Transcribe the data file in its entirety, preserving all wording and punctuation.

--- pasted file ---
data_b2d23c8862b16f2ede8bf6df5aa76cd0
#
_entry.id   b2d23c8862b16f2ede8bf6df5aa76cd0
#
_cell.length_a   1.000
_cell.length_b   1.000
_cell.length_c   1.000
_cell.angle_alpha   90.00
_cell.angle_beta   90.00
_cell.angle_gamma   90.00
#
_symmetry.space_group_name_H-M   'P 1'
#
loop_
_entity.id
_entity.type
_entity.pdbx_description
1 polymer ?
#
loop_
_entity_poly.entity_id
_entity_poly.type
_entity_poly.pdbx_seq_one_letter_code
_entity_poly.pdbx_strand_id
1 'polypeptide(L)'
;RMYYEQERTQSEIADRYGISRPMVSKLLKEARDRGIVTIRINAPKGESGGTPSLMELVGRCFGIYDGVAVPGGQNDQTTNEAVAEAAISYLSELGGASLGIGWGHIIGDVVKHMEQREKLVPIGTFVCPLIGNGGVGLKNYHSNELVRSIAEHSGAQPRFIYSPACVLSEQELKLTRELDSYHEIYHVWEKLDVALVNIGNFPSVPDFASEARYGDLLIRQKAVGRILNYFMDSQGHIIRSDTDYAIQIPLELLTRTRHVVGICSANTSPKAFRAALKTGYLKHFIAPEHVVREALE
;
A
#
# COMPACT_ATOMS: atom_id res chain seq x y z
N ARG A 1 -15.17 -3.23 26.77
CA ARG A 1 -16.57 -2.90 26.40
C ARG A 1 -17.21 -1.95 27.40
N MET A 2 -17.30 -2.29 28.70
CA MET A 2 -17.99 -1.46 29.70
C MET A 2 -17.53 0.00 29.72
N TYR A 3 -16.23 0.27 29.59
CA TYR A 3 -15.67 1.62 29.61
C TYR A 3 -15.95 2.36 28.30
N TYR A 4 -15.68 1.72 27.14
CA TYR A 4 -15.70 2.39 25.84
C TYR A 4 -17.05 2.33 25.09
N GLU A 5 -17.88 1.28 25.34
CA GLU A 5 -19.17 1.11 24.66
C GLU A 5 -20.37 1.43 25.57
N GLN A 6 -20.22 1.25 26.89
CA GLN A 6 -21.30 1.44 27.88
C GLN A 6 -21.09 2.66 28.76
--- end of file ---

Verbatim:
data_b2d23c8862b16f2ede8bf6df5aa76cd0
#
_entry.id   b2d23c8862b16f2ede8bf6df5aa76cd0
#
_cell.length_a   1.000
_cell.length_b   1.000
_cell.length_c   1.000
_cell.angle_alpha   90.00
_cell.angle_beta   90.00
_cell.angle_gamma   90.00
#
_symmetry.space_group_name_H-M   'P 1'
#
loop_
_entity.id
_entity.type
_entity.pdbx_description
1 polymer ?
#
loop_
_entity_poly.entity_id
_entity_poly.type
_entity_poly.pdbx_seq_one_letter_code
_entity_poly.pdbx_strand_id
1 'polypeptide(L)'
;RMYYEQERTQSEIADRYGISRPMVSKLLKEARDRGIVTIRINAPKGESGGTPSLMELVGRCFGIYDGVAVPGGQNDQTTNEAVAEAAISYLSELGGASLGIGWGHIIGDVVKHMEQREKLVPIGTFVCPLIGNGGVGLKNYHSNELVRSIAEHSGAQPRFIYSPACVLSEQELKLTRELDSYHEIYHVWEKLDVALVNIGNFPSVPDFASEARYGDLLIRQKAVGRILNYFMDSQGHIIRSDTDYAIQIPLELLTRTRHVVGICSANTSPKAFRAALKTGYLKHFIAPEHVVREALE
;
A
#
# COMPACT_ATOMS: atom_id res chain seq x y z
N ARG A 1 -15.17 -3.23 26.77
CA ARG A 1 -16.57 -2.90 26.40
C ARG A 1 -17.21 -1.95 27.40
N MET A 2 -17.30 -2.29 28.70
CA MET A 2 -17.99 -1.46 29.70
C MET A 2 -17.53 0.00 29.72
N TYR A 3 -16.23 0.27 29.59
CA TYR A 3 -15.67 1.62 29.61
C TYR A 3 -15.95 2.36 28.30
N TYR A 4 -15.68 1.72 27.14
CA TYR A 4 -15.70 2.39 25.84
C TYR A 4 -17.05 2.33 25.09
N GLU A 5 -17.88 1.28 25.34
CA GLU A 5 -19.17 1.11 24.66
C GLU A 5 -20.37 1.43 25.57
N GLN A 6 -20.22 1.25 26.89
CA GLN A 6 -21.30 1.44 27.88
C GLN A 6 -21.09 2.66 28.76